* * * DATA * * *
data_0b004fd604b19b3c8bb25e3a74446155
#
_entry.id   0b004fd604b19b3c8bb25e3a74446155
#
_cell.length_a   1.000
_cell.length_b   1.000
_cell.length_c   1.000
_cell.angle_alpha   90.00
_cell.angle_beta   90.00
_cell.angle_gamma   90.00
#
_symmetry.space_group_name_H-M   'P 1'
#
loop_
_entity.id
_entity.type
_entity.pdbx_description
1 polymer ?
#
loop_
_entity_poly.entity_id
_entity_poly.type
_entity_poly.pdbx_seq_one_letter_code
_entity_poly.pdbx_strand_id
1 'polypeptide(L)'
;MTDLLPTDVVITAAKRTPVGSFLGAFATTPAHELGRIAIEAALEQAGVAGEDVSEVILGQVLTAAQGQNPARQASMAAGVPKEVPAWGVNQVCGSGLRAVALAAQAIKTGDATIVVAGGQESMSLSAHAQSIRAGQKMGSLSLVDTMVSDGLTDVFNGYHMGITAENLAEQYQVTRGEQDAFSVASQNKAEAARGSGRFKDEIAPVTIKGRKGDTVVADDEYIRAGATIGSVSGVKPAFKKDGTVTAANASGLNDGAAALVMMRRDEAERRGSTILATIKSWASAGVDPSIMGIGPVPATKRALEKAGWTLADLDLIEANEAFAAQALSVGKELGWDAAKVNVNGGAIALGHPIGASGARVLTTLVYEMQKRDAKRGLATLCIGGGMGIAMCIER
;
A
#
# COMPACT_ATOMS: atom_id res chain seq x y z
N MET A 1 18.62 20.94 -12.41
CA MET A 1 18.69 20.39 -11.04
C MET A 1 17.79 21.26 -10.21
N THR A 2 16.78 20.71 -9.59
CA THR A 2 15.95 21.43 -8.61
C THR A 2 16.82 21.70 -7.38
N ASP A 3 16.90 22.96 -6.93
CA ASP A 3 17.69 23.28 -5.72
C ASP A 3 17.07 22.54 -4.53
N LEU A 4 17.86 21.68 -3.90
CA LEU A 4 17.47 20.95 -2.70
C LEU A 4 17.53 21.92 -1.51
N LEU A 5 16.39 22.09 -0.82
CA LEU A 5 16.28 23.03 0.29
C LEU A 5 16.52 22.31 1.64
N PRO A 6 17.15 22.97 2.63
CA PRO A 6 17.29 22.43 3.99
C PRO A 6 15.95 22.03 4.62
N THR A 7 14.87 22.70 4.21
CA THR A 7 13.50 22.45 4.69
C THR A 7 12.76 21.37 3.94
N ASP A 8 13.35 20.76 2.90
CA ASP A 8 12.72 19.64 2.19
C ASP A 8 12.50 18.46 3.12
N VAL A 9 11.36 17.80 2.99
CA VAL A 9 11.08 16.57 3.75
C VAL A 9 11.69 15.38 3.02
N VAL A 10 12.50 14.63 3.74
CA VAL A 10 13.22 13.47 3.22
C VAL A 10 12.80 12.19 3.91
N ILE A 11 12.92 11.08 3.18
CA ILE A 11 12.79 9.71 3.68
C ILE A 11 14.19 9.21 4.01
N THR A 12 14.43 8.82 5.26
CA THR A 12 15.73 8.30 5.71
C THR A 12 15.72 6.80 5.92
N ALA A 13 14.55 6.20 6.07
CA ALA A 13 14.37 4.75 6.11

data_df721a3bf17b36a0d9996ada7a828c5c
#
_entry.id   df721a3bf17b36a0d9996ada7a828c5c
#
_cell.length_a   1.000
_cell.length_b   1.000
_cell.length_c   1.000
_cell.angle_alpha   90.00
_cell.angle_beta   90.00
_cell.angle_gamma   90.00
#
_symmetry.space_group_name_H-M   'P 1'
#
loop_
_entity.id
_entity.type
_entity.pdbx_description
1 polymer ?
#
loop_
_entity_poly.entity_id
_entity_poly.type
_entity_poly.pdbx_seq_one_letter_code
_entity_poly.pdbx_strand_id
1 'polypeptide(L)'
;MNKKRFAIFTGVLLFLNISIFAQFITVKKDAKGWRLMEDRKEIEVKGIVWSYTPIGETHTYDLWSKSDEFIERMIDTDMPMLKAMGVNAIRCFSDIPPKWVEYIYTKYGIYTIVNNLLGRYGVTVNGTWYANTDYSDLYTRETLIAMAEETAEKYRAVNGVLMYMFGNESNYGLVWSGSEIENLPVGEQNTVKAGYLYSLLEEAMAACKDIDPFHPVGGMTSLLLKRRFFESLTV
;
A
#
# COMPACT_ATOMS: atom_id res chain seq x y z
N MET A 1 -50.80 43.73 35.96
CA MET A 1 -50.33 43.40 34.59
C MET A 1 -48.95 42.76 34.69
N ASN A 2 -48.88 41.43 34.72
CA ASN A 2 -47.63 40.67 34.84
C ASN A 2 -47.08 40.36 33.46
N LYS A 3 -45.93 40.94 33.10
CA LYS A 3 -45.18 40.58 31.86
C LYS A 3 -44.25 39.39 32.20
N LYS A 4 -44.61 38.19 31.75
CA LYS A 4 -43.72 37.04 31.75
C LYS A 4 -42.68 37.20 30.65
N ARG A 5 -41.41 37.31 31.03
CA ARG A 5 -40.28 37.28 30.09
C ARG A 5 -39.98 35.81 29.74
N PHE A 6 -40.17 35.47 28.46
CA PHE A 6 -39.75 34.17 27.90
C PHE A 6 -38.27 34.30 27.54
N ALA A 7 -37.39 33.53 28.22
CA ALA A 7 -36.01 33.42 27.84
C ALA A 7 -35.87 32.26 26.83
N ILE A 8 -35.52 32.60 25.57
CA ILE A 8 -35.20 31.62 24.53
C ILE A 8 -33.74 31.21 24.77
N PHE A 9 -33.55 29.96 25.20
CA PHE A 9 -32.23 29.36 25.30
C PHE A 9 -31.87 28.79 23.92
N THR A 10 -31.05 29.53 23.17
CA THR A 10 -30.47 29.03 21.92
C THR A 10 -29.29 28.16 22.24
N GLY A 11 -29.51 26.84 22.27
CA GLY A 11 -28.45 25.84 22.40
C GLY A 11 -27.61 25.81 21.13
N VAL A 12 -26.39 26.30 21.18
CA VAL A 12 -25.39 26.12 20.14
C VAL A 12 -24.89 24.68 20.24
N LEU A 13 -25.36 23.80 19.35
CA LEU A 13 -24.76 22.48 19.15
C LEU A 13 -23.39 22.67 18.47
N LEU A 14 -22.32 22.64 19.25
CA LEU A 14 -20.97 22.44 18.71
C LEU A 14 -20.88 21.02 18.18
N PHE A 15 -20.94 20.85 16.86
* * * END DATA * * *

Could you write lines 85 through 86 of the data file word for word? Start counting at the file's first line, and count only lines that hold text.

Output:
_entity.pdbx_description
1 polymer ?